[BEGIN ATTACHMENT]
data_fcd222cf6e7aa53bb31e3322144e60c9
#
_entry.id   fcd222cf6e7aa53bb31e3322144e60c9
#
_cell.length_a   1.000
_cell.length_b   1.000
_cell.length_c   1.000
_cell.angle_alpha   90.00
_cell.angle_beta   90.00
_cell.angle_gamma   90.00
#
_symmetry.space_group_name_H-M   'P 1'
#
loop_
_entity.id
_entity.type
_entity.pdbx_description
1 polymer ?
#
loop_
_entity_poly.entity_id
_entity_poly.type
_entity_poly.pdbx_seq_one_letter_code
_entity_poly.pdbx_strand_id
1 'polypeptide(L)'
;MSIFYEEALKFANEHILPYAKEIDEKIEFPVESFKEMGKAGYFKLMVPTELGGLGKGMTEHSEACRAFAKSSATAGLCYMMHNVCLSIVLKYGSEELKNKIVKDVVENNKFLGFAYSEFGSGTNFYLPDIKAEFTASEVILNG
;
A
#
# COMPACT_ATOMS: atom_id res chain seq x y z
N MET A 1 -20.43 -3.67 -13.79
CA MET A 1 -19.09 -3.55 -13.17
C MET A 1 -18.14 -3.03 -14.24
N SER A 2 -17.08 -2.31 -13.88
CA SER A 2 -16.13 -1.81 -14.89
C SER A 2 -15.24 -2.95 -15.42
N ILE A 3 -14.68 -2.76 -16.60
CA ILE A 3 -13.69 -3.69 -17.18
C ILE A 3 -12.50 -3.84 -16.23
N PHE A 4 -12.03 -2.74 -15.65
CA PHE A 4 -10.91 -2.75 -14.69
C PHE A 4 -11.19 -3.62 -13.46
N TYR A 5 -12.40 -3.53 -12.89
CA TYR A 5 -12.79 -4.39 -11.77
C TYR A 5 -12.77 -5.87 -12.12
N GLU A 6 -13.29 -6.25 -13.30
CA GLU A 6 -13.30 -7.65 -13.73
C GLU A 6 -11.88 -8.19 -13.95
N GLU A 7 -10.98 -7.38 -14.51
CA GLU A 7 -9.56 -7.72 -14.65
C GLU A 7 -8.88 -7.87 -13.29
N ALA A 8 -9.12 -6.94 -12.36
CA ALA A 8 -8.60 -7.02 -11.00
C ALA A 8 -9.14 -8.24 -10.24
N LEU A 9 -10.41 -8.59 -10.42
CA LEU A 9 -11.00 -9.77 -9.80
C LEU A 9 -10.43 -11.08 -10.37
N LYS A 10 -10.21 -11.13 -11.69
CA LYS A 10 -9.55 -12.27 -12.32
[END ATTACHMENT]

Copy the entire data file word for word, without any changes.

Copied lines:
data_fcd222cf6e7aa53bb31e3322144e60c9
#
_entry.id   fcd222cf6e7aa53bb31e3322144e60c9
#
_cell.length_a   1.000
_cell.length_b   1.000
_cell.length_c   1.000
_cell.angle_alpha   90.00
_cell.angle_beta   90.00
_cell.angle_gamma   90.00
#
_symmetry.space_group_name_H-M   'P 1'
#
loop_
_entity.id
_entity.type
_entity.pdbx_description
1 polymer ?
#
loop_
_entity_poly.entity_id
_entity_poly.type
_entity_poly.pdbx_seq_one_letter_code
_entity_poly.pdbx_strand_id
1 'polypeptide(L)'
;MSIFYEEALKFANEHILPYAKEIDEKIEFPVESFKEMGKAGYFKLMVPTELGGLGKGMTEHSEACRAFAKSSATAGLCYMMHNVCLSIVLKYGSEELKNKIVKDVVENNKFLGFAYSEFGSGTNFYLPDIKAEFTASEVILNG
;
A
#
# COMPACT_ATOMS: atom_id res chain seq x y z
N MET A 1 -20.43 -3.67 -13.79
CA MET A 1 -19.09 -3.55 -13.17
C MET A 1 -18.14 -3.03 -14.24
N SER A 2 -17.08 -2.31 -13.88
CA SER A 2 -16.13 -1.81 -14.89
C SER A 2 -15.24 -2.95 -15.42
N ILE A 3 -14.68 -2.76 -16.60
CA ILE A 3 -13.69 -3.69 -17.18
C ILE A 3 -12.50 -3.84 -16.23
N PHE A 4 -12.03 -2.74 -15.65
CA PHE A 4 -10.91 -2.75 -14.69
C PHE A 4 -11.19 -3.62 -13.46
N TYR A 5 -12.40 -3.53 -12.89
CA TYR A 5 -12.79 -4.39 -11.77
C TYR A 5 -12.77 -5.87 -12.12
N GLU A 6 -13.29 -6.25 -13.30
CA GLU A 6 -13.30 -7.65 -13.73
C GLU A 6 -11.88 -8.19 -13.95
N GLU A 7 -10.98 -7.38 -14.51
CA GLU A 7 -9.56 -7.72 -14.65
C GLU A 7 -8.88 -7.87 -13.29
N ALA A 8 -9.12 -6.94 -12.36
CA ALA A 8 -8.60 -7.02 -11.00
C ALA A 8 -9.14 -8.24 -10.24
N LEU A 9 -10.41 -8.59 -10.42
CA LEU A 9 -11.00 -9.77 -9.80
C LEU A 9 -10.43 -11.08 -10.37
N LYS A 10 -10.21 -11.13 -11.69
CA LYS A 10 -9.55 -12.27 -12.32